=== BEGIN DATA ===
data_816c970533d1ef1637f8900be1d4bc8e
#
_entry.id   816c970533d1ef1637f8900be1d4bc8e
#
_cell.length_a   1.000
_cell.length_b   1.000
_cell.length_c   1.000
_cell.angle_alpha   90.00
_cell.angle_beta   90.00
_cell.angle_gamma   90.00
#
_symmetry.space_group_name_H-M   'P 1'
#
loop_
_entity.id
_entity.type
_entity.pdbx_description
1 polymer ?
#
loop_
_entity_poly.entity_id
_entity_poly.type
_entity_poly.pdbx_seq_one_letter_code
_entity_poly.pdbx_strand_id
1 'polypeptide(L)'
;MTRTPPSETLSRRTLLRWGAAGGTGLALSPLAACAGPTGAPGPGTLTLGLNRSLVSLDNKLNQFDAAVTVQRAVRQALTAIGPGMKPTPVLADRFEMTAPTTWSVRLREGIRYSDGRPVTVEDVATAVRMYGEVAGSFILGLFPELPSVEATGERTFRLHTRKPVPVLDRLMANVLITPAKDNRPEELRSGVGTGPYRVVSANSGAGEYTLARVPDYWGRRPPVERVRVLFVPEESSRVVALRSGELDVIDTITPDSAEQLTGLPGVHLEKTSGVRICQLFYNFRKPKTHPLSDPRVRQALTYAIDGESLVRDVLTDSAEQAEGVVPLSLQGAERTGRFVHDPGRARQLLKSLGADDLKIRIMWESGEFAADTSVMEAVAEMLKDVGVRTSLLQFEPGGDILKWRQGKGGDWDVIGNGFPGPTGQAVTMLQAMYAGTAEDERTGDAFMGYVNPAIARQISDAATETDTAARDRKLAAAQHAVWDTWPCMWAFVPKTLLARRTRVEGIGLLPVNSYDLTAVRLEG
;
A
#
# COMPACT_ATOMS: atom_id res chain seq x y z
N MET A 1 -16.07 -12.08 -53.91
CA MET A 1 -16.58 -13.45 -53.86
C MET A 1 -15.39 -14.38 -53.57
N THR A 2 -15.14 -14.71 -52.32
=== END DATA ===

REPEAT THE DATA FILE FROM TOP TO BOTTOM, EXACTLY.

data_816c970533d1ef1637f8900be1d4bc8e
#
_entry.id   816c970533d1ef1637f8900be1d4bc8e
#
_cell.length_a   1.000
_cell.length_b   1.000
_cell.length_c   1.000
_cell.angle_alpha   90.00
_cell.angle_beta   90.00
_cell.angle_gamma   90.00
#
_symmetry.space_group_name_H-M   'P 1'
#
loop_
_entity.id
_entity.type
_entity.pdbx_description
1 polymer ?
#
loop_
_entity_poly.entity_id
_entity_poly.type
_entity_poly.pdbx_seq_one_letter_code
_entity_poly.pdbx_strand_id
1 'polypeptide(L)'
;MTRTPPSETLSRRTLLRWGAAGGTGLALSPLAACAGPTGAPGPGTLTLGLNRSLVSLDNKLNQFDAAVTVQRAVRQALTAIGPGMKPTPVLADRFEMTAPTTWSVRLREGIRYSDGRPVTVEDVATAVRMYGEVAGSFILGLFPELPSVEATGERTFRLHTRKPVPVLDRLMANVLITPAKDNRPEELRSGVGTGPYRVVSANSGAGEYTLARVPDYWGRRPPVERVRVLFVPEESSRVVALRSGELDVIDTITPDSAEQLTGLPGVHLEKTSGVRICQLFYNFRKPKTHPLSDPRVRQALTYAIDGESLVRDVLTDSAEQAEGVVPLSLQGAERTGRFVHDPGRARQLLKSLGADDLKIRIMWESGEFAADTSVMEAVAEMLKDVGVRTSLLQFEPGGDILKWRQGKGGDWDVIGNGFPGPTGQAVTMLQAMYAGTAEDERTGDAFMGYVNPAIARQISDAATETDTAARDRKLAAAQHAVWDTWPCMWAFVPKTLLARRTRVEGIGLLPVNSYDLTAVRLEG
;
A
#
# COMPACT_ATOMS: atom_id res chain seq x y z
N MET A 1 -16.07 -12.08 -53.91
CA MET A 1 -16.58 -13.45 -53.86
C MET A 1 -15.39 -14.38 -53.57
N THR A 2 -15.14 -14.71 -52.32